MICHAEL MOYNIHAN: Why GAA will keep first 15 and get with the programme

The most basic numerical system in the GAA is the team lineout: one to 15.

Lately there have been calls for a squad approach, for giving panellists numbered jerseys from one to 30, as managers make so many changes in personnel and positional switches that the programme lineout is worthless.

I asked GAA Operations Manager Fergal McGill to outline the rationale behind sticking to the 1 to 15 template.

“The first thing is that, rather uniquely, we line our teams out in the programme, which you don’t see in other sports.

“People like that, we find. In a 15-man game, it’s easier to keep track of players when they’re lined out in the programme in that format.

“Obviously there have been suggestions that we adopt the approach that’s been used in soccer — read out the teams over the tannoy in the stadium half an hour before the game and let people take out their pens and mark in this player is in goal, this player’s right-corner-back, and so on.

“From our discussions with people around the country — a lot of people — we’ve found no great appetite for that approach, frankly. We think the system we have is still the best system, and it’s definitely the best system if you have the cooperation of managers — or even 80% to 90% of managers.”

Herein lies the rub. We’ve had some high-profile cases this summer of sweeping pre-game changes...

“There are issues when teams change massively ahead of the game,” says McGill.

“There are times when that’s fair enough — someone goes over on an ankle in the last training session before the game and has to withdraw. That’s fine and supporters don’t have an issue with that.

“The problem arises when there are wholesale changes. It’s when people don’t cooperate or are trying to outsmart opponents there are problems.”

Are the antics of the few colouring perceptions?

“I think they are. In the vast majority of games there have been no more than one or two changes, which isn’t a problem. There have been one or two high-profile games in which there have been a lot of personnel and positional changes, obviously, but the association needs to be careful not to make policy based on the exception rather than the rule.”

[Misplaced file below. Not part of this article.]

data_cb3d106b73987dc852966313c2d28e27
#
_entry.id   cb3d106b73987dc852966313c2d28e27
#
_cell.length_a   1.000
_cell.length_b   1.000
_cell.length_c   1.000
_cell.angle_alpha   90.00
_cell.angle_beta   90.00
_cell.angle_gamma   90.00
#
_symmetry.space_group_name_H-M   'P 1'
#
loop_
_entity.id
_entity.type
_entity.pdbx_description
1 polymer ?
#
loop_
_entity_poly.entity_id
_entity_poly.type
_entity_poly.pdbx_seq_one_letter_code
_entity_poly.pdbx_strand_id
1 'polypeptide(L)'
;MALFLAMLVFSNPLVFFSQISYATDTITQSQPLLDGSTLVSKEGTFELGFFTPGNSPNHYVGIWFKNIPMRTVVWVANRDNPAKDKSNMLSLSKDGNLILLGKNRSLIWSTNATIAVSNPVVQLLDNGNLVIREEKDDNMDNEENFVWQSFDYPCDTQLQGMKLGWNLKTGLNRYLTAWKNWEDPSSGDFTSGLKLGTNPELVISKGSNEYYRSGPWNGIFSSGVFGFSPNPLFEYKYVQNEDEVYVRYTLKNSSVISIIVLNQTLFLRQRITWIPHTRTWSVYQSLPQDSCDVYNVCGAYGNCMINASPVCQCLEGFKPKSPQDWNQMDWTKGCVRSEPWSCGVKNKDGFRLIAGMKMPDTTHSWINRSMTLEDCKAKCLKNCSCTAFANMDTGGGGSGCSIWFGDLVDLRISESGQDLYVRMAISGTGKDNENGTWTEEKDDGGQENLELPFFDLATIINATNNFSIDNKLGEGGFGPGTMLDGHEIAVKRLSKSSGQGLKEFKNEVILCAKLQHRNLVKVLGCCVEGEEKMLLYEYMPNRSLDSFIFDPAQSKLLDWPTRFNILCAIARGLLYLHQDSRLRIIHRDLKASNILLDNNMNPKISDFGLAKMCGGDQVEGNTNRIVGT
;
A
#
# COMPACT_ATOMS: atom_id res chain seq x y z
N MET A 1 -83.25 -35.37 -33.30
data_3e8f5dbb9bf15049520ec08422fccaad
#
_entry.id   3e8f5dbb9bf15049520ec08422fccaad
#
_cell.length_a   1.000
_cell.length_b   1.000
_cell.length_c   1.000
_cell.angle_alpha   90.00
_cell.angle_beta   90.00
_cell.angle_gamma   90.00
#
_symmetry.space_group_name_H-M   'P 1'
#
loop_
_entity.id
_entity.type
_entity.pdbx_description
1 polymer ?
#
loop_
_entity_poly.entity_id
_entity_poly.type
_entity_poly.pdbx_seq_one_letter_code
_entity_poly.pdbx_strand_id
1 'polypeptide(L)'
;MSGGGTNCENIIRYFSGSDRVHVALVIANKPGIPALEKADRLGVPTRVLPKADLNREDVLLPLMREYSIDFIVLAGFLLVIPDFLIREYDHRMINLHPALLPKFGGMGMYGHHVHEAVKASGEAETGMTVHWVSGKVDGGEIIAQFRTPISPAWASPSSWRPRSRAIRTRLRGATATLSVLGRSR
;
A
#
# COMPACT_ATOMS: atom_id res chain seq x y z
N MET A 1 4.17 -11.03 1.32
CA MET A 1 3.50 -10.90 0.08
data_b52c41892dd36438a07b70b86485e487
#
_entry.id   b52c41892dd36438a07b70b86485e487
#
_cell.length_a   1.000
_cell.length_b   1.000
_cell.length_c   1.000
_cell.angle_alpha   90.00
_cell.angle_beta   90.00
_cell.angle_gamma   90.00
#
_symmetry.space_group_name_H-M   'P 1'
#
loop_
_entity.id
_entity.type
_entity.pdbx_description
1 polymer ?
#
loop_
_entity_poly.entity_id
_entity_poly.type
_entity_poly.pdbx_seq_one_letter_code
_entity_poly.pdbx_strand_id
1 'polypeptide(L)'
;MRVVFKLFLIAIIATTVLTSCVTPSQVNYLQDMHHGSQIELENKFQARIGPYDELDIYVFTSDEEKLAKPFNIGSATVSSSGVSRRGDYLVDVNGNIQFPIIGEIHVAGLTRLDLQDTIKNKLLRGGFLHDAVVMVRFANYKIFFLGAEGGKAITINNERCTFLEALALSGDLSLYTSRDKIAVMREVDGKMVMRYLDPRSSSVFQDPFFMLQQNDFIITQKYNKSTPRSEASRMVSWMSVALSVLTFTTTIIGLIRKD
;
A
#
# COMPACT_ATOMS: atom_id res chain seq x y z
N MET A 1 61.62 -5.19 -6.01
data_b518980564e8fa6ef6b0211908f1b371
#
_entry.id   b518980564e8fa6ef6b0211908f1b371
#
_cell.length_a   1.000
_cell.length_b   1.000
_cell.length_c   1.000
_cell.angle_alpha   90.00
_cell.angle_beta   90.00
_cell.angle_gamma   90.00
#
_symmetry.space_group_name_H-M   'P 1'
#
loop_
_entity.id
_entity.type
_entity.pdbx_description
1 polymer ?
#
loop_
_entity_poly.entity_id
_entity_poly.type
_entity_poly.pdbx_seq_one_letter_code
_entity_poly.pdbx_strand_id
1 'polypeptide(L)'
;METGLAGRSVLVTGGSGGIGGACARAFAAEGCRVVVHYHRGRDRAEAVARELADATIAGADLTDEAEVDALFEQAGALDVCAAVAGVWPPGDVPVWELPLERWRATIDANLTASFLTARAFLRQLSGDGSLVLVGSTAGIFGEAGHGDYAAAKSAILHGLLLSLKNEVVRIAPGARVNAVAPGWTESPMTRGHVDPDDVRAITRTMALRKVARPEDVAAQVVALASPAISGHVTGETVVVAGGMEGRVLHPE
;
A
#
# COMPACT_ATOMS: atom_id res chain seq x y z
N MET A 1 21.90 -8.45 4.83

Broaden out the issue. How about those jerseys which are unforgiving to the myopic journalist trying to distinguish numbers from 100 yards away...

“There have been cases of teams with new jerseys where the numbers were difficult to make out, and it happened once in Croke Park, where journalists pointed out to me that you couldn’t make out the numbers on a certain county jersey. We mentioned it to the county and in the next game the numbers were far more distinct.”

And that hardy annual call, the suggestion that names should be put on jerseys?

“The first thing is that it would have to be done on a weekly basis, which isn’t practical,” says McGill.

“Or else you’d have to name a squad at the start of the summer of 30 players. Someone who’s no. 24 on May 1, then, would still be no. 24 in September.

“The problem there is that our county teams represent the clubs in those counties, and I like the notion that a lad who excels in the club championship can get called up for the county team, but the squad numbers and names notion would militate against that, because you named your panel in May. I’m not sure that’d be a runner for that reason, not to mention the significant costs involved at a time when we’d be trying to keep costs down.

There’s also the symbolism. “You love seeing the number six on a hurling team field the ball and launch it forward. Same with the number 14 jersey in football, you’ve a view of them as special players. That might be a romantic notion but I think it holds true. We’ve looked at this whole area in different ways, and we’d feel that if it’s acceptable that counties name a panel on May 1, then the squad numbers idea becomes a possibility but at present there doesn’t seem to be an appetite for that.”


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